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Taxation Landlord / Tenant Obligations

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As a tenant when the landlord does not reside in Mexico are you aware you must withhold 25% tax and pay it on behalf of the landlord and you must do it by the 17th of the following month? http://www.soniadiaz.mx/real-estate.html

saludos

Sonia

 

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That sounds like something that should be legally required to be in every lease.

The landlord should have to specify where they live.

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Sonia - have you heard a rumour, or fact, that there is going to be some big changes for foreign property owners in Mexico, going into effect around the middle of December?

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29 minutes ago, CHILLIN said:

Sonia - have you heard a rumour, or fact, that there is going to be some big changes for foreign property owners in Mexico, going into effect around the middle of December?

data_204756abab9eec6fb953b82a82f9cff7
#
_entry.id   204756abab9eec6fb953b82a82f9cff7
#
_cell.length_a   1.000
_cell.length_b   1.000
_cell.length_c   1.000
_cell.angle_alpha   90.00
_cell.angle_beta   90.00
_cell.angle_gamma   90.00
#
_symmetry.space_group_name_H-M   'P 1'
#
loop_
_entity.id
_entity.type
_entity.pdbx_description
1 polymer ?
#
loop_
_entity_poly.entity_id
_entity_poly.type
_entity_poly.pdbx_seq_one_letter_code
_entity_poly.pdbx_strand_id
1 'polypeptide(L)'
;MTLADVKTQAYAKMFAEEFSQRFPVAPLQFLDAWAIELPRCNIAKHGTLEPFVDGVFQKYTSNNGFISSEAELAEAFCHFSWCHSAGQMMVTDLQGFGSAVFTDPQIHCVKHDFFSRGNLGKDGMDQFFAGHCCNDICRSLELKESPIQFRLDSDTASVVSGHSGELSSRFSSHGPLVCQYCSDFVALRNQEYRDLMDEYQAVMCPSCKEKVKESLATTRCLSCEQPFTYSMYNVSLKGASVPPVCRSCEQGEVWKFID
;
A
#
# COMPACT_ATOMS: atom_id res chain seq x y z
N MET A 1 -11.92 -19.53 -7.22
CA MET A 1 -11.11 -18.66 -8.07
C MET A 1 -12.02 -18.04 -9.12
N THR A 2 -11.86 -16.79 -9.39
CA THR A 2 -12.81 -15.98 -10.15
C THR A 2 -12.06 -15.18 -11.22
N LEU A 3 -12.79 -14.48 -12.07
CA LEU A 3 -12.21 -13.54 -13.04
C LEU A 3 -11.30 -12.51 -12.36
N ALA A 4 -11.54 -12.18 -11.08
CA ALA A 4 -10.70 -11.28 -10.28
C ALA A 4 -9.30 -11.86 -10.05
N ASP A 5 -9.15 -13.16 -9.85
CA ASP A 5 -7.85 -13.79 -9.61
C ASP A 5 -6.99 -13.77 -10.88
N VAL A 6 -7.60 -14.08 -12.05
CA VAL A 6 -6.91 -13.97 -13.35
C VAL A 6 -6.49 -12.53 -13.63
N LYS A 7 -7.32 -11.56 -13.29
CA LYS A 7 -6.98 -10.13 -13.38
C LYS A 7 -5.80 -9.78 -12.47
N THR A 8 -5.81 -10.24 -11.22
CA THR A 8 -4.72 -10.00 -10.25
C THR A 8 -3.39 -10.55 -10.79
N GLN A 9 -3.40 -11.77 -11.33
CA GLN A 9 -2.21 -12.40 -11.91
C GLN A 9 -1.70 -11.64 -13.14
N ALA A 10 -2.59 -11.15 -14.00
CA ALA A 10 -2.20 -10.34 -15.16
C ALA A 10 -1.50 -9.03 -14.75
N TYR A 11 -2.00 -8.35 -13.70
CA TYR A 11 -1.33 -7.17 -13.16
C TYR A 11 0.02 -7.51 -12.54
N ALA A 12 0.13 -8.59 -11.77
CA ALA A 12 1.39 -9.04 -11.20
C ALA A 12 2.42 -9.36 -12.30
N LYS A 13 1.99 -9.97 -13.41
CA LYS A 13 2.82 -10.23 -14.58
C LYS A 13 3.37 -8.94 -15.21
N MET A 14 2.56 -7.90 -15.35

I have not heard but maybe Spencer has.

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How can foreigners pay?  It is impossible as they need CURP an RFC to file and then pay online.  Long live the informal economy.  Mexico needs to stop trying to make everything so tech savvy. 

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Each of the persons referred to would have a CURP and then easy to get an RFC. The landlord in the law I posted is one who resides outside of Mexico but to earn income still needs a permiso para trabajar or is a PR, hence a CURP. The tenant as referred in the law is one who is a resident. A resident is a TR or PR and again has a CURP.

Every landlord regardless of where they live has a CURP or they are in violation of INM since earning income. 

The law is not referring to tenants who are tourists.

saludos

Sonia

 

 

 

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Hi,

I beg to differ as we presented papers for permission to work as in renting a home and immigration said it wasnt necessary although we insisted and they accepted the papers.  Tio me renting a home is passive income and is like buying property or owning stocks and shouldnt require permission.